Saturday 8 November 2014

Week 42: Fungi Unearthed: Bonnets, Bells, Shanks & More

Dellfield meadow leading up to Hay Wood

Fungi! The stuff of fairy tales and the home of the Smurfs! Who could resist that?! Tuesday morning, I shunned the crisp bright sunshine and sought out the dappled, dank, darkness of Hay Wood, in search of Fruiting Bodies (that should probably be followed by some kind of menacing hallowe’en cackle!). I won’t pretend that I had a clue as to what I was looking at. Everything I know about fungi could fit on the teeny weeny 3mm wide cap of a Frosty Bonnet. But, it was fun discovering all these weird and wonderful eruptions in amongst the musty autumn leaves and rotting stumps of the woodland floor. Above my head, I could hear the many Goldcrests singing away. Wrens too piped up. Mostly, I was absorbed in trying to photograph bonnets, bells, shanks and all manner of imaginatively named growths (full species list at the end).

Velvet Shank (Flammulina velutipes), cap diameter approx 60mm

Conifer Tuft (Hypholoma capnoides)
cap diameter approx 12mm

Crust fungus sp (perhaps Yellowing Curtain Crust
[Stereum subtomentosum]) width approx 20mm

Frosty Bonnet (Mycena adscendens)
cap diameter approx 3mm

Other than providing a comfy seat for posing Fairies or a cosy hearth for a hard working Smurf, fungi obviously play a vital role in the context of the woodland ecosystem. It and bacteria are the primary recyclers of nutrients, breaking down dead and decaying matter into a form which is then readily available for reabsorption. I suspect that all of the fungi I’ve encountered this week fit into this category. Of course, it has other niches, such as the vital mycorrhizal associations with plant roots (see Week 3 for more on that). It’s also a food source for both animals and humans although you definitely want to avoid the appropriately named Funeral Bell. Certain fungi have medicinal use (e.g. Penicillin); whilst others cause disease in plants (like the fungal pathogen Phytophthora affecting some of the trees on the Trust’s moors); others cause disease in animals/humans (Athletes Foot anyone?!). The extent to which fungi weaves its way into our lives is quite striking and perhaps surprising. It seems to live at the extremes of enhancing life or hastening decay and death.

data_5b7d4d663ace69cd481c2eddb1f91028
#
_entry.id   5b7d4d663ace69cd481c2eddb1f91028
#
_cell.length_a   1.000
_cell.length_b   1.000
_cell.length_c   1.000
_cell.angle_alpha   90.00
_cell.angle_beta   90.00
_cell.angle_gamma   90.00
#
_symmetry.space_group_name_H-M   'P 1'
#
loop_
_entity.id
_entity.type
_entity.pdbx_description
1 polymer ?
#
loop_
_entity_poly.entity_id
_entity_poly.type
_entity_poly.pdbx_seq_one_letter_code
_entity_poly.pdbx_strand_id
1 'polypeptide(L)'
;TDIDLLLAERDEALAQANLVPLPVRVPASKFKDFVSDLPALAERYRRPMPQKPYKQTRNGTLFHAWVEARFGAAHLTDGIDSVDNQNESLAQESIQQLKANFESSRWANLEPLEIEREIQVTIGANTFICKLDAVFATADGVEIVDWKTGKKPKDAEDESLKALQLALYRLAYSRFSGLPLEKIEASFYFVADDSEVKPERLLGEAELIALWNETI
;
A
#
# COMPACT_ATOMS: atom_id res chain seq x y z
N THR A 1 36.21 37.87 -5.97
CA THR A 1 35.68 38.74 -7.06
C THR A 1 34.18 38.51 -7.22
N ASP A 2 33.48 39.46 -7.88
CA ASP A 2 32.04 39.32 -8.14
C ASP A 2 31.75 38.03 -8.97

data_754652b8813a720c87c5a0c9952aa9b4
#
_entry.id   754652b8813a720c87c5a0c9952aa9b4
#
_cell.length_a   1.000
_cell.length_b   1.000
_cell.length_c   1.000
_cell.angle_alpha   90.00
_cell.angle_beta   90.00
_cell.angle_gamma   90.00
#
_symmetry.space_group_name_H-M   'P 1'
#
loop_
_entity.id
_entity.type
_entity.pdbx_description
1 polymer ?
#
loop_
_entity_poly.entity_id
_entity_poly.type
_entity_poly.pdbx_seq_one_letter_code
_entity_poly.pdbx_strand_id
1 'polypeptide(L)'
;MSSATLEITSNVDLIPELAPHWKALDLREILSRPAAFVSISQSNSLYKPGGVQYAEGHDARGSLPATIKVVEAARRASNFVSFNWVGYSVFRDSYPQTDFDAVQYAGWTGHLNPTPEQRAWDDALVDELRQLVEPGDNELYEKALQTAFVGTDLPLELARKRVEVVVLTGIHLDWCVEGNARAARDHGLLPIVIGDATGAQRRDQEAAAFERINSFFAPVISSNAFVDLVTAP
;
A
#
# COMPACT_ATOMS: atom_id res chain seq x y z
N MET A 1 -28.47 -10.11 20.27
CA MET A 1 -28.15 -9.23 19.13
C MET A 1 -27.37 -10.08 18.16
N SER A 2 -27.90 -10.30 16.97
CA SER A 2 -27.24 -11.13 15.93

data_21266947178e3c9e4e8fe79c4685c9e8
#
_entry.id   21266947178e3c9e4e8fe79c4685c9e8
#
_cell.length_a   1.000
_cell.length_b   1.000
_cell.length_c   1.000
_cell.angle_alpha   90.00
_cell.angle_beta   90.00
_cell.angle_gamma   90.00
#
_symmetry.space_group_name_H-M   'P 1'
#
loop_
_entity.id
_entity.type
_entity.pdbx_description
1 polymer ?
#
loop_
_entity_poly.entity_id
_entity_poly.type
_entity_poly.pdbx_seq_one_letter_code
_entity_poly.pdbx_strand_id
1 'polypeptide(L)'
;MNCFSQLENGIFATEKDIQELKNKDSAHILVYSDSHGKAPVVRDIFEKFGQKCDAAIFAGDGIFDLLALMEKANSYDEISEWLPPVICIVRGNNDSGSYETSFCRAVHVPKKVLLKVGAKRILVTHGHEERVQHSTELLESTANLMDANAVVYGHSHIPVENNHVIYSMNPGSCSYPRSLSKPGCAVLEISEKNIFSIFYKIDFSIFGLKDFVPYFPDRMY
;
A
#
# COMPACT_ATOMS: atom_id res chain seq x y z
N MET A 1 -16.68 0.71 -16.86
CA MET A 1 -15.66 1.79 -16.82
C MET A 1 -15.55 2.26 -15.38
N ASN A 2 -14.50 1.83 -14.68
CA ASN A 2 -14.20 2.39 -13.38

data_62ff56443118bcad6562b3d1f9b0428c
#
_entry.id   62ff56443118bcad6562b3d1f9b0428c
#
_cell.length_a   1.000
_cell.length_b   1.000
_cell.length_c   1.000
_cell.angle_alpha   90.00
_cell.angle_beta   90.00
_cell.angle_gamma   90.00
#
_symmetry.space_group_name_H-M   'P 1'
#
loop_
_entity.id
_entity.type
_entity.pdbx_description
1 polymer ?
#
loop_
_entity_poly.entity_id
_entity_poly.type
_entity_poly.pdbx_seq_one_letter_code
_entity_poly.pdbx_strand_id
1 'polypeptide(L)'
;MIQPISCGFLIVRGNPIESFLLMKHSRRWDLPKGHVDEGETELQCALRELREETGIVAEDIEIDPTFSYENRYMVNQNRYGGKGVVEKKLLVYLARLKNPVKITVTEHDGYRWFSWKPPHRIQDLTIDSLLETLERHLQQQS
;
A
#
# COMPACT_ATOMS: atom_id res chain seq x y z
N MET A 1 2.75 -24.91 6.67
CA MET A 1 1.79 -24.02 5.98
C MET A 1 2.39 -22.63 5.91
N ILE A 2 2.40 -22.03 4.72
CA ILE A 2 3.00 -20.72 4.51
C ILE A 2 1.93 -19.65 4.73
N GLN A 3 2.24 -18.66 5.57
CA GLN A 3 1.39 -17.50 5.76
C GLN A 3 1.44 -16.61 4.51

Apart from a forage in Hay Wood, I also took a stroll over the moors on Wednesday morning, ending up at Roughdown Common. A Red Admiral butterfly was fluttering about on Old Fishery Lane. On Fishery Moor, I found what is likely to be Stubble Rosegill whilst, in the dell at Roughdown, I unearthed some lovely Fairy Inkcap (although I rather like its other unofficial common name of Fairies' Bonnets. However, the term Bonnet is more strictly applied to Mycena species, which this isn't).

Fairy Inkcap (Coprinellus disseminates), Roughdown Common, cap diameter approx 12mm

Funeral Bell (Galerina marginata)
cap diameter approx 30mm

Stubble Rosegill (Volvariella gloiocephala)
cap diameter approx 130mm

Candlesnuff (Xylaria hypoxylon)
approx height 30mm